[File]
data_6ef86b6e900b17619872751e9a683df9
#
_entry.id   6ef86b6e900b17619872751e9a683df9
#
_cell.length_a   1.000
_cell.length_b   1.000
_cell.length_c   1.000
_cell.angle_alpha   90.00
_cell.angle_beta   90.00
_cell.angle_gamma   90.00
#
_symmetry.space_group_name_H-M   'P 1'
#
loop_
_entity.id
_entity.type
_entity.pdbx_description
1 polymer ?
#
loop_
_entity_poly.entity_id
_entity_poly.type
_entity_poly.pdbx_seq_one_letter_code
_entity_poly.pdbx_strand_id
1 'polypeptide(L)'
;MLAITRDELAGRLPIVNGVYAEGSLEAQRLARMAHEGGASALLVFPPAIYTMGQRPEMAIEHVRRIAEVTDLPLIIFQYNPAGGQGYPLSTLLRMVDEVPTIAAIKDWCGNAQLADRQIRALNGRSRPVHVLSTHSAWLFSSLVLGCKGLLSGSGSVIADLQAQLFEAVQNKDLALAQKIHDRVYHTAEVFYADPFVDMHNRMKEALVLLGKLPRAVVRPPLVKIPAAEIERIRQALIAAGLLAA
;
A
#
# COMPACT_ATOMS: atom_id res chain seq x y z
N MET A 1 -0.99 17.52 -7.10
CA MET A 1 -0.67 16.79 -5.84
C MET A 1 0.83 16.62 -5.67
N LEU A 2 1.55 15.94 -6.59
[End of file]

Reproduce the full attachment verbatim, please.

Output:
data_6ef86b6e900b17619872751e9a683df9
#
_entry.id   6ef86b6e900b17619872751e9a683df9
#
_cell.length_a   1.000
_cell.length_b   1.000
_cell.length_c   1.000
_cell.angle_alpha   90.00
_cell.angle_beta   90.00
_cell.angle_gamma   90.00
#
_symmetry.space_group_name_H-M   'P 1'
#
loop_
_entity.id
_entity.type
_entity.pdbx_description
1 polymer ?
#
loop_
_entity_poly.entity_id
_entity_poly.type
_entity_poly.pdbx_seq_one_letter_code
_entity_poly.pdbx_strand_id
1 'polypeptide(L)'
;MLAITRDELAGRLPIVNGVYAEGSLEAQRLARMAHEGGASALLVFPPAIYTMGQRPEMAIEHVRRIAEVTDLPLIIFQYNPAGGQGYPLSTLLRMVDEVPTIAAIKDWCGNAQLADRQIRALNGRSRPVHVLSTHSAWLFSSLVLGCKGLLSGSGSVIADLQAQLFEAVQNKDLALAQKIHDRVYHTAEVFYADPFVDMHNRMKEALVLLGKLPRAVVRPPLVKIPAAEIERIRQALIAAGLLAA
;
A
#
# COMPACT_ATOMS: atom_id res chain seq x y z
N MET A 1 -0.99 17.52 -7.10
CA MET A 1 -0.67 16.79 -5.84
C MET A 1 0.83 16.62 -5.67
N LEU A 2 1.55 15.94 -6.59